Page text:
Republicans have come out with guns cocked as they prepare to take over leadership of the House. This is natural; they've developed the kind of bunker mentality and solidarity in shared victimhood that comes from being in the House minority. As tough as it was for the GOP to be out of control in the House, Senate, and White House, it's most frustrating for House minority party members, since they have almost no real power. Senators in the minority can effectively rule the chamber by threatening filibusters; House minority members have to stand by and get rolled over by the Rules Committee, which is hyper-weighted to favor the majority party.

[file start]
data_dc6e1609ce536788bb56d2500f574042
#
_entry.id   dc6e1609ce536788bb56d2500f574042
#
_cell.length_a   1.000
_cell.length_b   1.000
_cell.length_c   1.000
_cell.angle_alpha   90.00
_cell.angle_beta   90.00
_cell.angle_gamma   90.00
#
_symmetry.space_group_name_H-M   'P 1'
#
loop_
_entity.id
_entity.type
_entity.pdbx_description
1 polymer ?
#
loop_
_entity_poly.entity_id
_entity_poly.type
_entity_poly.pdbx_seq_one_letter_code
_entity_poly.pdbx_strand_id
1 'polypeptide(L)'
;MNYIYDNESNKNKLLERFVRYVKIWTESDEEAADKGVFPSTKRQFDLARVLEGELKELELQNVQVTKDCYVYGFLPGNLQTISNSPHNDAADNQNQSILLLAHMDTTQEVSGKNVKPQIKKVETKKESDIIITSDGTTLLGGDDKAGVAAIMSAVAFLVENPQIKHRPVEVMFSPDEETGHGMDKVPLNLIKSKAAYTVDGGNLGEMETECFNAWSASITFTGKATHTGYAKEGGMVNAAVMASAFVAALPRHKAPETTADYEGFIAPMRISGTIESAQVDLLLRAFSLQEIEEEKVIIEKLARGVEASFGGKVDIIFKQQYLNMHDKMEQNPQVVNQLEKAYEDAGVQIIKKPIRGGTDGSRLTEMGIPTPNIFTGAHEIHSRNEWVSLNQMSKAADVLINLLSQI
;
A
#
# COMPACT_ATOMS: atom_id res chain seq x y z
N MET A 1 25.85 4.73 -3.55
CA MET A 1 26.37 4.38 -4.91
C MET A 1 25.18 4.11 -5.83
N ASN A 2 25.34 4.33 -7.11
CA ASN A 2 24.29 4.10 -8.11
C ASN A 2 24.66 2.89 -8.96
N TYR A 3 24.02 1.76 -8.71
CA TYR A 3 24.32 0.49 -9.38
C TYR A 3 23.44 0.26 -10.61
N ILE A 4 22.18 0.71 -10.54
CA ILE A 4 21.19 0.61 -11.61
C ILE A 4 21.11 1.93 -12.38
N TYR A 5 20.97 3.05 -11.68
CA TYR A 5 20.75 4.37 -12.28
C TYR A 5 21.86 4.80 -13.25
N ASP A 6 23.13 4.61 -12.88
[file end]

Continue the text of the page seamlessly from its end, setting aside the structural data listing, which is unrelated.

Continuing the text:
Still, the early signs from the incoming leadership and new members are troubling. Republicans are determined to undo the healthcare reform law (or "Obamacare," as they call it, seeking to join those skeptical of healthcare overhaul and those who dislike Obama into one anti-Democratic package). True, the main power of the minority party is to stop things, but healthcare reform has already been signed into law. Trying to repeal it will fail--even if the House could pass it with a veto-proof majority, the Senate would filibuster such an idea. So again, Congress will retreat into the destructive but comfortable role of scheduling votes for political talking points rather than for addressing real problems their constituents face. Parts of the healthcare law undeniably need tweaking; a bill this big is always going to have elements that were wrongly included to get votes, or are just not workable in practice. Seeking to repeal healthcare will appease a core group of conservative voters the GOP needs to turn out in 2012. But it may also alienate the angry voters in both parties who punished incumbents last year because they got tired of congressional dysfunction. Republicans will do better in 2012—and have more credibility among voters across the spectrum—if they focus their energies on achieving things for the future, instead of undoing the past.